I’m going to break into my series of posts about being a tourist in Whitehorse to tell you about our day sailing on HMCS Whitehorse out of Skagway yesterday. There was a single notice about this coming event in the newspaper a couple of weeks ago, and City Hall was buried in phone calls from people wanting to participate. A total of 150 of us got invitations to sail on one of 3 ships coming into Skagway for the day, and hundreds of others were reported to have been put on a waiting list.
The forecast for yesterday was good – cloudy in Whitehorse but mostly sunny and 66°F in Skagway. That’s not what happened. A stop at Emerald Lake was irresistible on the cloudless morning drive to Skagway.
The light was perfect for another quick photo-stop at Windy Arm.
We only stayed with this black bear (yes, another brown black bear) for a few seconds, and I like this photo more than the closeups we got (he was only about 10 feet away from the car window).
By the time we reached the White Pass summit the temperature had dropped to 8°C (46°F) and a misty rain was falling. I’d packed some extra layers of clothing in my daypack but was starting to wonder if I had enough.
This was our first view of the ships, with HMCS Brandon to the left, then HMCS Nanaimo, with HMCS Whitehorse hidden behind them. Cathy was quite shocked at how small they are, but at 55 meters long they can get into very tight places along the coast to fulfill their missions, which are primarily surveillance and patrol in nature.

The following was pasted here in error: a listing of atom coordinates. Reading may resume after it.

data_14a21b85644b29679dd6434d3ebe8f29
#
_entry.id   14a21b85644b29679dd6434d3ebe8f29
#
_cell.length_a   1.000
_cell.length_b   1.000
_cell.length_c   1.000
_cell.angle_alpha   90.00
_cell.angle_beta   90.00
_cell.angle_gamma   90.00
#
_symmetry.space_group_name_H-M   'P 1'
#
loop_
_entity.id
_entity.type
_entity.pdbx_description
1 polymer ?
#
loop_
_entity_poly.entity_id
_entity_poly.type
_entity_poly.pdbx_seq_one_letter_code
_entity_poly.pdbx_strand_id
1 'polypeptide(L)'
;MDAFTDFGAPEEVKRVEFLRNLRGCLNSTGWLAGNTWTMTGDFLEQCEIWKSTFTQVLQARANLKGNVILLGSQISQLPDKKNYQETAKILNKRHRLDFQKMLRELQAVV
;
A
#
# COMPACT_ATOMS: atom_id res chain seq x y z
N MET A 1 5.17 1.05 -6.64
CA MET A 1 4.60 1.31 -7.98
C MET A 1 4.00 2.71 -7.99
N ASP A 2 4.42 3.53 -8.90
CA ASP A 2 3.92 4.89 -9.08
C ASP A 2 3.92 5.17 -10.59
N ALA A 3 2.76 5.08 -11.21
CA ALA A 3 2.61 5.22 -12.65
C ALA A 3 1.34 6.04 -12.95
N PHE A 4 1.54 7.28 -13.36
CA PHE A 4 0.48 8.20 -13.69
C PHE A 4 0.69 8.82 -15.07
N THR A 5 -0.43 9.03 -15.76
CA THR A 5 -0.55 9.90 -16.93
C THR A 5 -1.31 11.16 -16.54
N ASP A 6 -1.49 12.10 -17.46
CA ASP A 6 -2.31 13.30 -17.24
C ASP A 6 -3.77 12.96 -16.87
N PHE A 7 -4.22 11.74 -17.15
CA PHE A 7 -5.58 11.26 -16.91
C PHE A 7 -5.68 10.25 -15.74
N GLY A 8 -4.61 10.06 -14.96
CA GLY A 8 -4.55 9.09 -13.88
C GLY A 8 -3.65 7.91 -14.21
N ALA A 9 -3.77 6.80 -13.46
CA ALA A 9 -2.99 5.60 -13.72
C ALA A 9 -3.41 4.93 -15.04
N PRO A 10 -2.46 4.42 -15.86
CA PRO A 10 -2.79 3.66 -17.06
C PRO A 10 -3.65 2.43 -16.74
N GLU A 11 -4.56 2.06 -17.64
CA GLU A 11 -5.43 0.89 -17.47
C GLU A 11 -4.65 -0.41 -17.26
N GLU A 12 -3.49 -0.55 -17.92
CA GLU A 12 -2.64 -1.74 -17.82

The only cruise ship in Skagway was the small luxury Seven Seas Navigator, so the town was very quiet.
Another visitor was Perseus, a 50-meter UK-flagged charter yacht that is reported to currently be on a 2-year cruise with its owner. She accommodates 8 or 9 people comfortably (very comfortably, I’m sure!), with a crew of 9.
Boarding HMCS Whitehorse at 9:30 Alaska time. This ship is a Kingston-class Maritime Coastal Defence Vessel (MCDV), and was launched on April 17, 1998. Part of Canadian Fleet Pacific, she is based at Esquimalt, BC, which adjoins Victoria.
The small gym was the first thing that surprised me. It’s up on a view deck just like they are on cruise ships 🙂